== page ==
On November 14th, 1891, Nobel Prize winner, Sir Frederick Banting, was born in Ontario, Canada. In the early 1920s, he and his assistant, Dr Charles Best, were the first people to use insulin therapeutically. Their successful treatment of 14-year-old, Leonard Thompson, who lived with type 1 diabetes, paved the way for modern diabetes treatment. Nearly a century on from that very first insulin injection, Sir Banting’s birthday is the date for World Diabetes Day. Since its inception in 1991, World Diabetes Day has campaigned to raise global diabetes awareness, and more than 230 International Diabetes Federation (IDF) national associations now contribute to the campaign. With diabetes prevalence continuing to rise in the USA, it is as important as ever to raise diabetes awareness, and give people across the country the tools to help tackle the condition.
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The Role of Insulin in the Human Body
Every one of the 37.2 trillion cells in the human body requires energy, which they most commonly get by taking glucose, a simple sugar, from the blood stream. Cells can also store glucose as glycogen for a steady supply of energy that is readily available. However, glucose needs a helping hand in entering the cells, and insulin is the key that unlocks the gate. When high glucose levels are detected in the blood stream – after a meal, for instance – the pancreas releases insulin. Insulin attaches to cells’ insulin receptors, triggering a series of events that results in glucose finding its way into cells.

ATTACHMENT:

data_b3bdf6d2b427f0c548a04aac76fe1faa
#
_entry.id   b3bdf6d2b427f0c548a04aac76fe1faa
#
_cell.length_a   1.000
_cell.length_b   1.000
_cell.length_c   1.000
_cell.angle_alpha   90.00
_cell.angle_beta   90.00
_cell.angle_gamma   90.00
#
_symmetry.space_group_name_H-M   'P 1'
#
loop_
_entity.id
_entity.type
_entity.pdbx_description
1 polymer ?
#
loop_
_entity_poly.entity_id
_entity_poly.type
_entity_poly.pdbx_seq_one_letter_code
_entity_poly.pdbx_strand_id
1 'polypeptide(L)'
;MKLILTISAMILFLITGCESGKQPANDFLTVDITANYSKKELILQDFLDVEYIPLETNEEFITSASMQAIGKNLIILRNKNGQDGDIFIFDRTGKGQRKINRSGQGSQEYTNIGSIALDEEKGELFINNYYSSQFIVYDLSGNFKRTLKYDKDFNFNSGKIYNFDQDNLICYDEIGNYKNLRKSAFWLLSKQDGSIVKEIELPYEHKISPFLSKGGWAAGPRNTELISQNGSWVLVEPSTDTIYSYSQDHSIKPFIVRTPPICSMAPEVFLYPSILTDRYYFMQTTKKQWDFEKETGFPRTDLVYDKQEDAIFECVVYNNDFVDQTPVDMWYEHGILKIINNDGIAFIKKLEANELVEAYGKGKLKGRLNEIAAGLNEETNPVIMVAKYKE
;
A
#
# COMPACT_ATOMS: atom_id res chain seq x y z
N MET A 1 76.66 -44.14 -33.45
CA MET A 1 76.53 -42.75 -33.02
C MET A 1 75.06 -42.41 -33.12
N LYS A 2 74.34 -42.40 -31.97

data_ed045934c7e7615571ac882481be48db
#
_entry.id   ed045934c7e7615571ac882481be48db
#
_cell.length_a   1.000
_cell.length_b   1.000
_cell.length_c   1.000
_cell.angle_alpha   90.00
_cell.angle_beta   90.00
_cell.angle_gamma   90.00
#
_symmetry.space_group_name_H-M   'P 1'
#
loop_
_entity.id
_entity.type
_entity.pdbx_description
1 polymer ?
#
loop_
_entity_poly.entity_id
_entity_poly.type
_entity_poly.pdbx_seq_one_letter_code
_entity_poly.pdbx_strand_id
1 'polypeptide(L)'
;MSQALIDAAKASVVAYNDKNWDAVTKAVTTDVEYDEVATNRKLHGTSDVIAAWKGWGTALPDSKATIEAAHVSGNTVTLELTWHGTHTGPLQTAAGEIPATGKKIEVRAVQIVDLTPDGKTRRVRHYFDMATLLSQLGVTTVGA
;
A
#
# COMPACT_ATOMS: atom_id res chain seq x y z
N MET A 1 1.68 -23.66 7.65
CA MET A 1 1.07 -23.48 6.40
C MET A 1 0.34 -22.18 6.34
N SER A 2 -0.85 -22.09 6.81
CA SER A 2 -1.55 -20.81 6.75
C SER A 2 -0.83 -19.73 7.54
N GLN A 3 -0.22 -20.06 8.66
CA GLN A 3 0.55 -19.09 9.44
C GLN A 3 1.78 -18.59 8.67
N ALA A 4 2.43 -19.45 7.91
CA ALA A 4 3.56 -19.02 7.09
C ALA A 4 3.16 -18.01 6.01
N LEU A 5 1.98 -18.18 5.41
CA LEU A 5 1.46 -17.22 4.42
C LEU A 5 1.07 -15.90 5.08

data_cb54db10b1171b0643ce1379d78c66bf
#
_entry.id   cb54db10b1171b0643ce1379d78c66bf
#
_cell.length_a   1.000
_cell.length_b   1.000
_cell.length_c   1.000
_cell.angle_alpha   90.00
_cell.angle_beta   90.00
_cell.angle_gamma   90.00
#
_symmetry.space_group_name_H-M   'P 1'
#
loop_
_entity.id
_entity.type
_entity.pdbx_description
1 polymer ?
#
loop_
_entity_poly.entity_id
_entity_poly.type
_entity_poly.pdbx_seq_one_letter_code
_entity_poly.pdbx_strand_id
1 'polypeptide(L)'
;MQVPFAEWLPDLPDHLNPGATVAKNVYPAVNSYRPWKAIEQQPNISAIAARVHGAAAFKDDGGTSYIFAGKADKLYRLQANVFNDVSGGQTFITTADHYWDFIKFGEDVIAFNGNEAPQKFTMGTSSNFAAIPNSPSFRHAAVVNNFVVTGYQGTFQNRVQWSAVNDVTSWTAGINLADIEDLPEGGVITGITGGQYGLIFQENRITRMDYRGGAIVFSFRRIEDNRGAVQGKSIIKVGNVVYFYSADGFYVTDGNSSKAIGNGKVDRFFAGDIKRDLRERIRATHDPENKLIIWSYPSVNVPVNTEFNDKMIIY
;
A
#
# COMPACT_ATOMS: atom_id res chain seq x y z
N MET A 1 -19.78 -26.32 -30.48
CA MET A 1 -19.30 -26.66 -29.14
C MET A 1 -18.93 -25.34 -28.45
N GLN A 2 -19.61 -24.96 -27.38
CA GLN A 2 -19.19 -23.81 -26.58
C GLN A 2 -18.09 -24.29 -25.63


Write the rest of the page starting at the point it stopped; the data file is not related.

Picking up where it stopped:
It is an important process, as too much glucose in the blood stream is toxic, and can damage vessels that supply blood to vital organs. High blood sugar, technically called hyperglycemia, is a risk factor for heart disease, stroke, kidney disease, and vision and nerve problems.
What Happens in Those Living with Diabetes
To understand how diabetes affects the process, it is important to differentiate between type 1 and type 2 diabetes. While the symptoms may be similar, the two forms of diabetes fundamentally differ.
Type 1 diabetes is usually diagnosed at a young age, often during childhood, although it can occur at any age. It is characterized by the body destroying the cells that produce insulin in the pancreas. With no insulin, the body is thus unable to transfer glucose from the blood stream into cells. If left untreated, blood sugar levels increase, resulting in hyperglycemia and the subsequent risks it entails. Prior to the aforementioned work of Sir Banting and co., a diabetes diagnosis was essentially a death sentence, with people usually surviving for between six months and four years. Thankfully, it can now be controlled with insulin injections, a careful diet, and exercise.
Type 2 diabetes tends to occur later in life, and is far more common than type 1, accounting for around 90% of all cases of diabetes in the USA. It is characterized by the body making an insufficient amount of insulin, or the insulin receptors of cells becoming desensitized. In those living with type 2 diabetes, the body is simply unable to utilize the insulin it produces. It is more likely to be treated with medication, often with the aim of increasing the sensitivity of insulin receptors, although insulin injections are also sometimes required.
A third type of diabetes is gestational diabetes. It occurs in pregnant women, and is caused by the body being unable to meet the additional insulin required during pregnancy. It can be treated with medication or insulin injections. While it usually goes away after birth, women who experience it are at an increased risk of developing type 2 diabetes in the future.
Diabetes in the USA: Facts and Figures